By Joy Mack ’21
Now that I am nearing the end of my high school career at TASIS and, with that, have finally finished up my college applications, I can genuinely look back and say it was nothing like I expected. Coming into 9th grade at TASIS, I had a handful of ideas of what applying for college would look like, but the process did not become particularly clear for me until I really dove into it headfirst. Thankfully, I have had access to experienced counselors who have not only showed me how to work through applications but have also supported me whenever I’ve come across something confusing. I am in no way an expert on the subject yet, but I have learned some things that I believe are worth sharing. Below are five pieces of advice for any students who will be going through the college application process in the coming years.
Get an early start!
Like I said, I came into high school with a general idea of which universities I thought I wanted to apply to, but I did not realize at the time how unrealistic those goals were when I had not had the opportunity to explore them yet. I would not necessarily go back and change my perspective at that point, but I admit that I was definitely naive to some extent. Something that has saved me from the engulfing lack of knowledge I had about the process is the privilege I’ve had to be able to speak to college counselors at any point in my TASIS career. I could not be more grateful for the abundance of help, both mentally and with the physical applications, I have received from Mr. Greg Birk and the entire College Counseling Office, which is now directed by Ms. Johanna Fishbein.
When I say “get an early start,” I do not mean you need to start stressing about college in 9th grade, but something that helped me immensely was expressing any concerns I had to Mr. Birk, my assigned college counselor. Whether I was contemplating the pursuit of a full IB Diploma versus AP coursework in 11th grade, concerned about dropping a class I was not excelling in, or just nervous about college, seeking wisdom from an advisor who has mastered an area students are so often unfamiliar with has eased a lot of mental pain. I even went to see Mr. Birk in 9th and 10th grade, before we were told to meet with a counselor, just to get a head start on what my course selection should look like with the university goals I had set for myself. I highly recommend doing so to get a full picture of your high school path.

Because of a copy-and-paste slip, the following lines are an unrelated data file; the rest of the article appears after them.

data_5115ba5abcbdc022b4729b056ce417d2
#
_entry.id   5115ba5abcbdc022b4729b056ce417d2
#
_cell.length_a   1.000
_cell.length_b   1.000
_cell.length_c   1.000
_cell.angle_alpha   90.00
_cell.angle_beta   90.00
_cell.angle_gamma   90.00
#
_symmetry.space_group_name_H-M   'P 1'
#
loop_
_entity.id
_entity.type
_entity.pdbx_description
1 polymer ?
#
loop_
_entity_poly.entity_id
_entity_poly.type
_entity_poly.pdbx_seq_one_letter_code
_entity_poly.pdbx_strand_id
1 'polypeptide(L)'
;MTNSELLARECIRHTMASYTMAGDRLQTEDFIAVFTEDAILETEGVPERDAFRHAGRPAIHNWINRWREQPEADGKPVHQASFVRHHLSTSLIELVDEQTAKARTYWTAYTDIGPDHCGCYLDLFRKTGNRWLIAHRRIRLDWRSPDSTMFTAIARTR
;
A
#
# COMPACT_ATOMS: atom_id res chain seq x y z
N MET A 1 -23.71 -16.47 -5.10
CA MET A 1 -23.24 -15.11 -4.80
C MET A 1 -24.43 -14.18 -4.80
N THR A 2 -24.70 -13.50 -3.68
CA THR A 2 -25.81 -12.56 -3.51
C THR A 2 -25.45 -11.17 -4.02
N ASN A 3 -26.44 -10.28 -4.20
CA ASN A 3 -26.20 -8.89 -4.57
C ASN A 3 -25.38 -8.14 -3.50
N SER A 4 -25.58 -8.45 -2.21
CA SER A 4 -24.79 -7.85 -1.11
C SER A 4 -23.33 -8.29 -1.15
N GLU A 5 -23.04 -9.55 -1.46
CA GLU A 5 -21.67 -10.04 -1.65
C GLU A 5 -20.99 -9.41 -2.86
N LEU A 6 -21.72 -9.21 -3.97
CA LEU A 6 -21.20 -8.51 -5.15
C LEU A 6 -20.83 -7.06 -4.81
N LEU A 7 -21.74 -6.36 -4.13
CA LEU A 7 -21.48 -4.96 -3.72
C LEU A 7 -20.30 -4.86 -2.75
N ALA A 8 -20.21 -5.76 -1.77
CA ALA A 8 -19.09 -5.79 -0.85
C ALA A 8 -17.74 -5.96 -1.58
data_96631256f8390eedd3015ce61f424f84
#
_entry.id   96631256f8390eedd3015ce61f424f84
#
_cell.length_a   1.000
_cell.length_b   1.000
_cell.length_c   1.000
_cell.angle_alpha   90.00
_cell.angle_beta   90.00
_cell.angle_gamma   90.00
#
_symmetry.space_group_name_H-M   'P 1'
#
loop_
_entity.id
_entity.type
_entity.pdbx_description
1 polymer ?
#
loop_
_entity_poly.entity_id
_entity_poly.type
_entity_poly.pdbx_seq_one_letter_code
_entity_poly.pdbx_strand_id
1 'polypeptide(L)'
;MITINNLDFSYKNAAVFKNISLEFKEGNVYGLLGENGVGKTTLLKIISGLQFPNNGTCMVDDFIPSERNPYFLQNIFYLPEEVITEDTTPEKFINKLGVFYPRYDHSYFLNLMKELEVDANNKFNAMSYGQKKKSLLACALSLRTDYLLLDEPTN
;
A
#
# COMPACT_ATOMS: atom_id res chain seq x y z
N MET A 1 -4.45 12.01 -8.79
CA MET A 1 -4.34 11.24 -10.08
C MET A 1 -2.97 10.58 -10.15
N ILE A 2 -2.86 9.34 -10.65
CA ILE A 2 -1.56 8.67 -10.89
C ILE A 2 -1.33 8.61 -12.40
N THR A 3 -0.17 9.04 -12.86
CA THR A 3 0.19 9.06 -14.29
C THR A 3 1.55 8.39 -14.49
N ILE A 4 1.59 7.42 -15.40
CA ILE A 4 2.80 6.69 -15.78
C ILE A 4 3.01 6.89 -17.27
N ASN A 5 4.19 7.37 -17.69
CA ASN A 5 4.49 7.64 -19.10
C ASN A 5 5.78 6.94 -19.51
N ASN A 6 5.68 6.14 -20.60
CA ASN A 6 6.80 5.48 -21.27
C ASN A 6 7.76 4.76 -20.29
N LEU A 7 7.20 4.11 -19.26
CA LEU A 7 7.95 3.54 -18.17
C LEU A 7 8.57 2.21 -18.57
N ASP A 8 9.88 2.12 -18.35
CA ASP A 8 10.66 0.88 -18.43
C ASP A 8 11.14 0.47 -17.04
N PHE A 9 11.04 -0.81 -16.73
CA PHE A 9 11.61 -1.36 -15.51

I inevitably walked into the first College Counseling Support class in 11th grade with a need for guidance, but I also drew confidence from the fact that I was acquainted with the people who were there to help. This aspect changed everything for me as I got deeper into the college application process. The closer you get to your advisors, the better they get to know how they can help you. They may also need to write a letter of recommendation for you, so it truly is best to start having a good relationship with them as soon as you can. If I have learned anything from this process, it’s that showing initiative is the best form of responsibility throughout your college application experience.
Get everything you need
to be organized in the process
Honestly, I expected to be more prepared than my classmates when it came to starting the college application process, but now I know that was not the case at all. Though it is good to mentally prepare yourself for what everyone claims to be the hardest semester in high school—senior fall—it is really difficult to understand all the details you are going to have to cover in that process at one time. So, on top of getting an early start with your counselors before senior year, you should also be aware of what you as an applicant will need to complete.